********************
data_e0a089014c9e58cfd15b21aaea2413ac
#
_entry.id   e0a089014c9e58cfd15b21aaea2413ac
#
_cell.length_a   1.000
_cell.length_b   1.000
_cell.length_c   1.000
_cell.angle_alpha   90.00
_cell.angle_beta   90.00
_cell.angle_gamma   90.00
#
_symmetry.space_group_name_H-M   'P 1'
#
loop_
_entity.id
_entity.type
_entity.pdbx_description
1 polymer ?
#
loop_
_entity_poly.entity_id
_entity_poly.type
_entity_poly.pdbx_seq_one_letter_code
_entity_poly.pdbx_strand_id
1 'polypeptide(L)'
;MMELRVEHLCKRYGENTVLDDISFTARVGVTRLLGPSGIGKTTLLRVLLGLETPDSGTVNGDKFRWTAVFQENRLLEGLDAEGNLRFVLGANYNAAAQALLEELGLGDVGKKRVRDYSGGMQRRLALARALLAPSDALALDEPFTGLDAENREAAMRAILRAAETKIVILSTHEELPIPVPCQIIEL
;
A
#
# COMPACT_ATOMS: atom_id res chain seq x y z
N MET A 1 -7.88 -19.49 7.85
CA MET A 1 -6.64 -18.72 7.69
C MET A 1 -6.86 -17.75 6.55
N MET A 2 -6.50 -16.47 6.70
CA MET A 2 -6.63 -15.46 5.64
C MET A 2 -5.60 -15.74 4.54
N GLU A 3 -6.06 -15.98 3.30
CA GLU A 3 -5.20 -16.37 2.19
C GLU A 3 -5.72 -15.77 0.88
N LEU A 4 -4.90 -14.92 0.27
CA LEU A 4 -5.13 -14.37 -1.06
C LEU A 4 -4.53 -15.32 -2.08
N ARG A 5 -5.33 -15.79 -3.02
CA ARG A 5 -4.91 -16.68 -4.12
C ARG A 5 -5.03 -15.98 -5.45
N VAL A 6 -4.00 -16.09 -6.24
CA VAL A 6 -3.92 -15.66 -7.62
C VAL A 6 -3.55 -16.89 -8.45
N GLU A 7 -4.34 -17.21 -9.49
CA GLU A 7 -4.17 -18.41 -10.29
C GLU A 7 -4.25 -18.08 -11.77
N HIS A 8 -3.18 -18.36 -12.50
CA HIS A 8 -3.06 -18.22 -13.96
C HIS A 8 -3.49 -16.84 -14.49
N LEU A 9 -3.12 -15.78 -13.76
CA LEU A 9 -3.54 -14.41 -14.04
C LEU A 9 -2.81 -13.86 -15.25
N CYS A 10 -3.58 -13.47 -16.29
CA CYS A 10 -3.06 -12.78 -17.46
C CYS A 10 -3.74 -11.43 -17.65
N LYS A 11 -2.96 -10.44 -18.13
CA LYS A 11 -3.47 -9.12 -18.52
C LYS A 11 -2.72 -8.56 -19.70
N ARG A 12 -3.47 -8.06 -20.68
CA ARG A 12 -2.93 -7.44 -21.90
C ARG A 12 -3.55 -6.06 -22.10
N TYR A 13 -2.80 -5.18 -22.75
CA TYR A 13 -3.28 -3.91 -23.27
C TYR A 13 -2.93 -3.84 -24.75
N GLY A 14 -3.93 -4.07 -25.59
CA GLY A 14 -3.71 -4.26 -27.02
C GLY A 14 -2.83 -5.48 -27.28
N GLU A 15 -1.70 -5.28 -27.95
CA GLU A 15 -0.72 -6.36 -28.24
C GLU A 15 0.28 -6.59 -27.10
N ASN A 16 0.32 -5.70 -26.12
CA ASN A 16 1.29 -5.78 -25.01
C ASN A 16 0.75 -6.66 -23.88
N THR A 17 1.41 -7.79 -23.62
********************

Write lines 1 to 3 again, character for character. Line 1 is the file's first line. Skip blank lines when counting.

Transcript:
data_e0a089014c9e58cfd15b21aaea2413ac
#
_entry.id   e0a089014c9e58cfd15b21aaea2413ac